Often when you are diagnosed with celiac disease you may also find that you are suffering from lactose intolerance symptoms.
Steering clear of lactose may only be necessary temporarily, until your body has healed from the damage gluten has caused before your diagnosis.
What is lactose intolerance?
Lactose is a sugar, or disaccharide, that is found in milk. Normally, during digestion our bodies produce an enzyme, lactase, that breaks down the lactose into simple sugars that we can absorb.
However, if we do not produce enough lactase we can suffer some nasty effects.
If the lactose is not broken down within the small intestine it passes further through the gastrointestinal (GI) system, to the colon where bacteria feed on it. This can cause gas and toxins to build up, which in turn can cause flatulence, abdominal pain and diarrhoea.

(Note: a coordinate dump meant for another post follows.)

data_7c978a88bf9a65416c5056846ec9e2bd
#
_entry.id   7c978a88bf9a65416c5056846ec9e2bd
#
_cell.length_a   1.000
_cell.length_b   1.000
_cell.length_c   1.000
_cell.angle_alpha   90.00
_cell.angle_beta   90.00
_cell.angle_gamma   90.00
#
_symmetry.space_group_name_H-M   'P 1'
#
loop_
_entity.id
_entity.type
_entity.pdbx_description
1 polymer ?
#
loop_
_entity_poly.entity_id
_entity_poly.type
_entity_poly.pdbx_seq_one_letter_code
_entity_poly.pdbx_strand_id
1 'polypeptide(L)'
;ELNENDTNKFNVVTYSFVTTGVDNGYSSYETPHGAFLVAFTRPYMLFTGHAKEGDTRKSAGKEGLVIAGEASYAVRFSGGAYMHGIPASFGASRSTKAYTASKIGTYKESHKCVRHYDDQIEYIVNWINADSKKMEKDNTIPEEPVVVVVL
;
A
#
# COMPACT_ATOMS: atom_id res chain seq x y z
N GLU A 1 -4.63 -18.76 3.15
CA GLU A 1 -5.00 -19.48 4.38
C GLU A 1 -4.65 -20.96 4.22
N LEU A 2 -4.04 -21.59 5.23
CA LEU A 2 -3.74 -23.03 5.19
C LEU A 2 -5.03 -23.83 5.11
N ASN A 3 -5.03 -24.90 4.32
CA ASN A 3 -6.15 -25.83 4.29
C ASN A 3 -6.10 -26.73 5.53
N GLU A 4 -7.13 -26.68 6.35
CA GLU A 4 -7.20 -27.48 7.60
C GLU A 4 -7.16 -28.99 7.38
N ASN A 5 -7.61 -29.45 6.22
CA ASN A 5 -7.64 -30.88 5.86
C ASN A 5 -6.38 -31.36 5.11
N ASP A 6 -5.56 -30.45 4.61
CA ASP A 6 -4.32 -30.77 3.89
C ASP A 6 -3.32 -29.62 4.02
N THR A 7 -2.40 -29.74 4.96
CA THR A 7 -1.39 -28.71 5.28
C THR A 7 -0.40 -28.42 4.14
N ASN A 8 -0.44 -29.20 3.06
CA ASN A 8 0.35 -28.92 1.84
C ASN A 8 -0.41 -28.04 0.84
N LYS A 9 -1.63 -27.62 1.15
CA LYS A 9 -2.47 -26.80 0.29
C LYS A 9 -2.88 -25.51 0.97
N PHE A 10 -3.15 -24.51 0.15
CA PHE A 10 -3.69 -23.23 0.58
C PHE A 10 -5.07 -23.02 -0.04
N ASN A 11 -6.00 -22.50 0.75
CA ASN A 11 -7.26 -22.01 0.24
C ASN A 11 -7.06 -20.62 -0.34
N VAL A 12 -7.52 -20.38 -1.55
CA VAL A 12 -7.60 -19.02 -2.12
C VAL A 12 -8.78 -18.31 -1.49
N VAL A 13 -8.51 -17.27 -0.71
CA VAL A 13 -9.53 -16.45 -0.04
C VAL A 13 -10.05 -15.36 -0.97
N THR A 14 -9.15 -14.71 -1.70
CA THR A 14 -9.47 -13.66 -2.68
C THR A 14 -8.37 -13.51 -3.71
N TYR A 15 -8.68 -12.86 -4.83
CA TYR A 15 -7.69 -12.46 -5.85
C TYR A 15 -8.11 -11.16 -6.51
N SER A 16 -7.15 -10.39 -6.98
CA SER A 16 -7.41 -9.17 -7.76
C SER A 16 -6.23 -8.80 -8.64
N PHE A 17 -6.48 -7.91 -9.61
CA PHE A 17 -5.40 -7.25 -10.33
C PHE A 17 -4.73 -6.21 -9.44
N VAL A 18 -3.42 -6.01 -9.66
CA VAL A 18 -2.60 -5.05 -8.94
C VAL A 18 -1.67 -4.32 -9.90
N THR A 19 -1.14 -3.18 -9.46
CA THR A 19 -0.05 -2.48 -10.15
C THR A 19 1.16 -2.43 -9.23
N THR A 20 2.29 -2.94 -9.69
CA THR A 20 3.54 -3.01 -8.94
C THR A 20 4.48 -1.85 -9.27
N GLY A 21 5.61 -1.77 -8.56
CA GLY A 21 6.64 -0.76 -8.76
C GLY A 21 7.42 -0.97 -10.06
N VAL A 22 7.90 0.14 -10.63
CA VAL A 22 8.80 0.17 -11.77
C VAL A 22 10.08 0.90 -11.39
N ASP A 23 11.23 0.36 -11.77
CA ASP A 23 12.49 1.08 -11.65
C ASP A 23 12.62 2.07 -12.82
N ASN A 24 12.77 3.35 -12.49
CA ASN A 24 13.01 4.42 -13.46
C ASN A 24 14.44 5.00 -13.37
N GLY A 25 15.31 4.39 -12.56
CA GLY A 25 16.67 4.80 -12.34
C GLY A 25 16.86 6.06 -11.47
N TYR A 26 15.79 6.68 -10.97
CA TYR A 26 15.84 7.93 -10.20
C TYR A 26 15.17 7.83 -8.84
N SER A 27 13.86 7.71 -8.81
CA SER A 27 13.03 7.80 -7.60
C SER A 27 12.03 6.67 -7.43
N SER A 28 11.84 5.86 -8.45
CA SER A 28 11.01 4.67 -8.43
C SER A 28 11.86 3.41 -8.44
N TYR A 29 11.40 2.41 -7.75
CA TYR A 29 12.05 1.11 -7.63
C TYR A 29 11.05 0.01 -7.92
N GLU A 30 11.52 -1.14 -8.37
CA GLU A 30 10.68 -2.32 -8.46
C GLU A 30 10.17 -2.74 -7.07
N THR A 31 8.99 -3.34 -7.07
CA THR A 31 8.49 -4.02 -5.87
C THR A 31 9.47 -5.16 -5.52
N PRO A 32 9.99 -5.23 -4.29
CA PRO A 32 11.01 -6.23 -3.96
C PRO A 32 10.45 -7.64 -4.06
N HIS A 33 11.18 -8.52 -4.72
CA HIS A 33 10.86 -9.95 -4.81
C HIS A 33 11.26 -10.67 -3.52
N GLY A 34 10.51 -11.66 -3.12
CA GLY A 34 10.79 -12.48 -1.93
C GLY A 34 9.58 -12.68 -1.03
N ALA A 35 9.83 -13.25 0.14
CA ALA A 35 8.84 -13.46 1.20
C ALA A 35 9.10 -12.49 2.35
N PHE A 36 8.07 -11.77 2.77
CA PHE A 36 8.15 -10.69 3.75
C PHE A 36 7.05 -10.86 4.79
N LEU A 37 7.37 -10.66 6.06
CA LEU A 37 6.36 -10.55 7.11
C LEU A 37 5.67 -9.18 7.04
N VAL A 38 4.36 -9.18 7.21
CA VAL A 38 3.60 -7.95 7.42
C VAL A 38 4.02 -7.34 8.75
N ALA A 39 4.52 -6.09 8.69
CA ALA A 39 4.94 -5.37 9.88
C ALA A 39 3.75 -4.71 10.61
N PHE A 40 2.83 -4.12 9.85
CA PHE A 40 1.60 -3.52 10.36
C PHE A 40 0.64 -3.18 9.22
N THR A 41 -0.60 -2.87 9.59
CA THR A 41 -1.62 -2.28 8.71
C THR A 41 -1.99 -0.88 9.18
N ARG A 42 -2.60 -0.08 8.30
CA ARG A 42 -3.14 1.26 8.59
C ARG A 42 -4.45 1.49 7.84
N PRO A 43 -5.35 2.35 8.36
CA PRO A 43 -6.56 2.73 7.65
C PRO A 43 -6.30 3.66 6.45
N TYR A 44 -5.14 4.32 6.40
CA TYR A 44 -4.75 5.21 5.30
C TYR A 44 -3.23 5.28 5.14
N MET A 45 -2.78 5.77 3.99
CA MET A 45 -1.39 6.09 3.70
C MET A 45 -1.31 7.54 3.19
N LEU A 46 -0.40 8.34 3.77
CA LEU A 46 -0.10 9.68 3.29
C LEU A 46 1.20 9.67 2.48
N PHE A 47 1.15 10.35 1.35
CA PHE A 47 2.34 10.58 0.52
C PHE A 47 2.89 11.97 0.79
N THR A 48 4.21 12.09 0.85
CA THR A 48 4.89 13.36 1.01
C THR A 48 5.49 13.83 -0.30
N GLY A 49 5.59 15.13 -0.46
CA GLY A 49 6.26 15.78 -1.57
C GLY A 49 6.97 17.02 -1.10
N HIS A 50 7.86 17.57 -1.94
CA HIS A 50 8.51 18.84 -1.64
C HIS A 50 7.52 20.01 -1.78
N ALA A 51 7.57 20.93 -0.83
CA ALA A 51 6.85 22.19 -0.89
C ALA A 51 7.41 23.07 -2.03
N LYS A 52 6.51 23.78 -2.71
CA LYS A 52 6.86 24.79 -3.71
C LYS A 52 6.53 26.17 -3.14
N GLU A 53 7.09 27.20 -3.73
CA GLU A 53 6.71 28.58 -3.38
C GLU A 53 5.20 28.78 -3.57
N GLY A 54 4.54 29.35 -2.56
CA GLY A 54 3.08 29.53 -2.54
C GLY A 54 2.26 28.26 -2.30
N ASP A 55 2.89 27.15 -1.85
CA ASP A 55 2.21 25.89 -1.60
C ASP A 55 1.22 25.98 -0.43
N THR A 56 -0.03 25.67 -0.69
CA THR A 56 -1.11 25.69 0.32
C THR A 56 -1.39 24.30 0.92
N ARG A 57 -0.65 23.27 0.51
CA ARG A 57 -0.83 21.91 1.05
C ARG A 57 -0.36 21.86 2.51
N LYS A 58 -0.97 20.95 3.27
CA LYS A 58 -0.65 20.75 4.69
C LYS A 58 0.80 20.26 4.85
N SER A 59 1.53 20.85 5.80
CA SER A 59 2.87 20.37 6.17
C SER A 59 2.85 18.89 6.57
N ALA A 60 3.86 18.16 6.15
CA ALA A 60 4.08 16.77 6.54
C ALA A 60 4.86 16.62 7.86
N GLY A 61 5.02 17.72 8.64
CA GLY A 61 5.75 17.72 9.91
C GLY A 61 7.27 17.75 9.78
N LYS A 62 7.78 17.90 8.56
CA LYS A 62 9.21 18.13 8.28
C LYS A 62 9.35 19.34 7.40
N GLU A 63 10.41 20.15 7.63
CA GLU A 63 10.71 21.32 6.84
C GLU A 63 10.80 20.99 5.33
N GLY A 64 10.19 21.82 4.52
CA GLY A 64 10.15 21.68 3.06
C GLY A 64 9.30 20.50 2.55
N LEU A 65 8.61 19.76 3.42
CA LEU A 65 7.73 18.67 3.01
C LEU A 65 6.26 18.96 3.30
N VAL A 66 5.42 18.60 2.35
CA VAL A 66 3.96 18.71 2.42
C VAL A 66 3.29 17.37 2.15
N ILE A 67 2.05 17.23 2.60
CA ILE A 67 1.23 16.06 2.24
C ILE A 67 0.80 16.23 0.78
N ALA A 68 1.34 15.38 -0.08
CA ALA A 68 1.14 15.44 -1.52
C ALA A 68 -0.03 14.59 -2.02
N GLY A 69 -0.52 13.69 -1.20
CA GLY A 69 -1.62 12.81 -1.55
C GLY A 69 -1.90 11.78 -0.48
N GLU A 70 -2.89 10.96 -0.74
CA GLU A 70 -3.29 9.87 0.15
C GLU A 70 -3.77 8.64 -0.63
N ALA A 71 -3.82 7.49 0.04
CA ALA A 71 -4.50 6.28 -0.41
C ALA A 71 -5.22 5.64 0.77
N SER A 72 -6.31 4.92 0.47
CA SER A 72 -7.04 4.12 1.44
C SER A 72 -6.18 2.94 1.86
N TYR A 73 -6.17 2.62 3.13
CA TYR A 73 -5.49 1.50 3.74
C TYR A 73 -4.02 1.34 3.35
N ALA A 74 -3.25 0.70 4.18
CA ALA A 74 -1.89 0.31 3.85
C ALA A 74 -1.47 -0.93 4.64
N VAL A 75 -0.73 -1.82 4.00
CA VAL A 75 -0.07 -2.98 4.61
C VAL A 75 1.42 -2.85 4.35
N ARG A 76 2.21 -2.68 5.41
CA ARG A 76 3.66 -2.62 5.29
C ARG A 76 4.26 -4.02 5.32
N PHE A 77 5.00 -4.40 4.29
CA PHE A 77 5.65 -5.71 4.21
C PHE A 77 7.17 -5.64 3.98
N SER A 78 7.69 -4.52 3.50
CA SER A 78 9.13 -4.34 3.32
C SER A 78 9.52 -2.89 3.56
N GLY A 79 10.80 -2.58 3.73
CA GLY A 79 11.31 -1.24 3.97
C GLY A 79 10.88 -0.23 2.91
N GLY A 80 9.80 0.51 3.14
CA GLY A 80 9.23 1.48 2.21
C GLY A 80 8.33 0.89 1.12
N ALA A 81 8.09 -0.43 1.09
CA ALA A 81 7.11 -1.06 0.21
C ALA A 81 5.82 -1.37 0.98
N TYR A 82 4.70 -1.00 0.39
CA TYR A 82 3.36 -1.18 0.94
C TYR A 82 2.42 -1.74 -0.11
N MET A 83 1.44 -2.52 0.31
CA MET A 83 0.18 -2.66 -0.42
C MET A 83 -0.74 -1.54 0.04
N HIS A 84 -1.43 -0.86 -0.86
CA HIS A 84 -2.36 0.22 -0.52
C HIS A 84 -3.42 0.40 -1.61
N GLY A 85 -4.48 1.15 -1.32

So what would cause us to have a lactase deficiency?
- For some the condition is inherited.
- For others it may be due to a previous GI infection, malnutrition or celiac disease
Basically damage to the lining of the small intestine, such as that which happens when a person with celiac is not following a gluten free diet, can temporarily cause a lactase deficiency.
It can be difficult to diagnose as the symptoms are common to a number of other conditions, including of course celiac.
Lactose intolerance symptoms can vary in their severity for a number of reasons. Perhaps the main one depends on how much food containing lactose a person is ingesting.
So what foods does someone with this condition need to avoid?